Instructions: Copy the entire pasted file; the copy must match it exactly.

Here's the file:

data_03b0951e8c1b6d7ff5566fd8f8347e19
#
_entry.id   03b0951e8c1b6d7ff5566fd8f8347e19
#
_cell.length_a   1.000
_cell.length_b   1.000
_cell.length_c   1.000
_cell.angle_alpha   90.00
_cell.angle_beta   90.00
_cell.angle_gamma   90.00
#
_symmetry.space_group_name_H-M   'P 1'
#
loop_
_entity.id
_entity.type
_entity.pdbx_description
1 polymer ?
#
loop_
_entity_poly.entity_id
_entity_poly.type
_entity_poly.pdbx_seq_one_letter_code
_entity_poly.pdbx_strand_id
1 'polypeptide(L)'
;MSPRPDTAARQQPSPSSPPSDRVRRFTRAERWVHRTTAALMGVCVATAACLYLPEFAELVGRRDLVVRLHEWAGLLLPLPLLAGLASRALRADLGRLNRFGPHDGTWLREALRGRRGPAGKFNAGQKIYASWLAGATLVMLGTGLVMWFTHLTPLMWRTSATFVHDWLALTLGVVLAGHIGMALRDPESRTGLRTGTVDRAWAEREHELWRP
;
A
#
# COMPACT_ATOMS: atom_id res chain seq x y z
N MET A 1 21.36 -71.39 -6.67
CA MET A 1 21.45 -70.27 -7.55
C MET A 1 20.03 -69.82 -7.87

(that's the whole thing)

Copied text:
data_03b0951e8c1b6d7ff5566fd8f8347e19
#
_entry.id   03b0951e8c1b6d7ff5566fd8f8347e19
#
_cell.length_a   1.000
_cell.length_b   1.000
_cell.length_c   1.000
_cell.angle_alpha   90.00
_cell.angle_beta   90.00
_cell.angle_gamma   90.00
#
_symmetry.space_group_name_H-M   'P 1'
#
loop_
_entity.id
_entity.type
_entity.pdbx_description
1 polymer ?
#
loop_
_entity_poly.entity_id
_entity_poly.type
_entity_poly.pdbx_seq_one_letter_code
_entity_poly.pdbx_strand_id
1 'polypeptide(L)'
;MSPRPDTAARQQPSPSSPPSDRVRRFTRAERWVHRTTAALMGVCVATAACLYLPEFAELVGRRDLVVRLHEWAGLLLPLPLLAGLASRALRADLGRLNRFGPHDGTWLREALRGRRGPAGKFNAGQKIYASWLAGATLVMLGTGLVMWFTHLTPLMWRTSATFVHDWLALTLGVVLAGHIGMALRDPESRTGLRTGTVDRAWAEREHELWRP
;
A
#
# COMPACT_ATOMS: atom_id res chain seq x y z
N MET A 1 21.36 -71.39 -6.67
CA MET A 1 21.45 -70.27 -7.55
C MET A 1 20.03 -69.82 -7.87